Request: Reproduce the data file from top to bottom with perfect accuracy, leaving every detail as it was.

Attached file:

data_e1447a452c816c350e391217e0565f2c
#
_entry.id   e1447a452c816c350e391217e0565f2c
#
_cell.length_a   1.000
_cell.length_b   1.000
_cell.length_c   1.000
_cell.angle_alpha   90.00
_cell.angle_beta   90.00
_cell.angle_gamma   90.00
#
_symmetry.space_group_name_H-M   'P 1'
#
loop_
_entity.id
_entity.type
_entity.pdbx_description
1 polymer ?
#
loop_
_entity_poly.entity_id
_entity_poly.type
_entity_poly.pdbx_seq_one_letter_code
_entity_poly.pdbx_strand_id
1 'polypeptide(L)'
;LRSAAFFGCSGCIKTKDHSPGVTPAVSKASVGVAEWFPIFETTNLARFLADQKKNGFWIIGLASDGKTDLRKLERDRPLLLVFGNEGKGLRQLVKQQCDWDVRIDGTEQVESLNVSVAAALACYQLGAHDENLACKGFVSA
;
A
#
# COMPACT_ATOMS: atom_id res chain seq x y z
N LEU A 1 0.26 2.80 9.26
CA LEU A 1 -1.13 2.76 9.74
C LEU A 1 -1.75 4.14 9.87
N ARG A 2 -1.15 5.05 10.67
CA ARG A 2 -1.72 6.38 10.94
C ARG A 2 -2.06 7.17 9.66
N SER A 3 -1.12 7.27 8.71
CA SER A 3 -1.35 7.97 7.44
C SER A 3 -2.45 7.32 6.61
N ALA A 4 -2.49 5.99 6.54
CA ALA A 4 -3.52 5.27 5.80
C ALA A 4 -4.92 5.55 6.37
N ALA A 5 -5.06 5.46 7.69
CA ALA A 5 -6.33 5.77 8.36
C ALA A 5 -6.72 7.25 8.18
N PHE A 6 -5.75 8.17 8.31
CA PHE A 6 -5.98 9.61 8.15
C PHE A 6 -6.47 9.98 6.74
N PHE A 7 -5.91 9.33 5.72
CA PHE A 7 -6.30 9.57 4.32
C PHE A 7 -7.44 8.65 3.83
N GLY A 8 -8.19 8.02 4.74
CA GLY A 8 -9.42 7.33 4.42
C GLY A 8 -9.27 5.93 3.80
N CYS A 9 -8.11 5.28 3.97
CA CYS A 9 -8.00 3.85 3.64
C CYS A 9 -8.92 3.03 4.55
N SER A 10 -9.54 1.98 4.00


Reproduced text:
data_e1447a452c816c350e391217e0565f2c
#
_entry.id   e1447a452c816c350e391217e0565f2c
#
_cell.length_a   1.000
_cell.length_b   1.000
_cell.length_c   1.000
_cell.angle_alpha   90.00
_cell.angle_beta   90.00
_cell.angle_gamma   90.00
#
_symmetry.space_group_name_H-M   'P 1'
#
loop_
_entity.id
_entity.type
_entity.pdbx_description
1 polymer ?
#
loop_
_entity_poly.entity_id
_entity_poly.type
_entity_poly.pdbx_seq_one_letter_code
_entity_poly.pdbx_strand_id
1 'polypeptide(L)'
;LRSAAFFGCSGCIKTKDHSPGVTPAVSKASVGVAEWFPIFETTNLARFLADQKKNGFWIIGLASDGKTDLRKLERDRPLLLVFGNEGKGLRQLVKQQCDWDVRIDGTEQVESLNVSVAAALACYQLGAHDENLACKGFVSA
;
A
#
# COMPACT_ATOMS: atom_id res chain seq x y z
N LEU A 1 0.26 2.80 9.26
CA LEU A 1 -1.13 2.76 9.74
C LEU A 1 -1.75 4.14 9.87
N ARG A 2 -1.15 5.05 10.67
CA ARG A 2 -1.72 6.38 10.94
C ARG A 2 -2.06 7.17 9.66
N SER A 3 -1.12 7.27 8.71
CA SER A 3 -1.35 7.97 7.44
C SER A 3 -2.45 7.32 6.61
N ALA A 4 -2.49 5.99 6.54
CA ALA A 4 -3.52 5.27 5.80
C ALA A 4 -4.92 5.55 6.37
N ALA A 5 -5.06 5.46 7.69
CA ALA A 5 -6.33 5.77 8.36
C ALA A 5 -6.72 7.25 8.18
N PHE A 6 -5.75 8.17 8.31
CA PHE A 6 -5.98 9.61 8.15
C PHE A 6 -6.47 9.98 6.74
N PHE A 7 -5.91 9.33 5.72
CA PHE A 7 -6.30 9.57 4.32
C PHE A 7 -7.44 8.65 3.83
N GLY A 8 -8.19 8.02 4.74
CA GLY A 8 -9.42 7.33 4.42
C GLY A 8 -9.27 5.93 3.80
N CYS A 9 -8.11 5.28 3.97
CA CYS A 9 -8.00 3.85 3.64
C CYS A 9 -8.92 3.03 4.55
N SER A 10 -9.54 1.98 4.00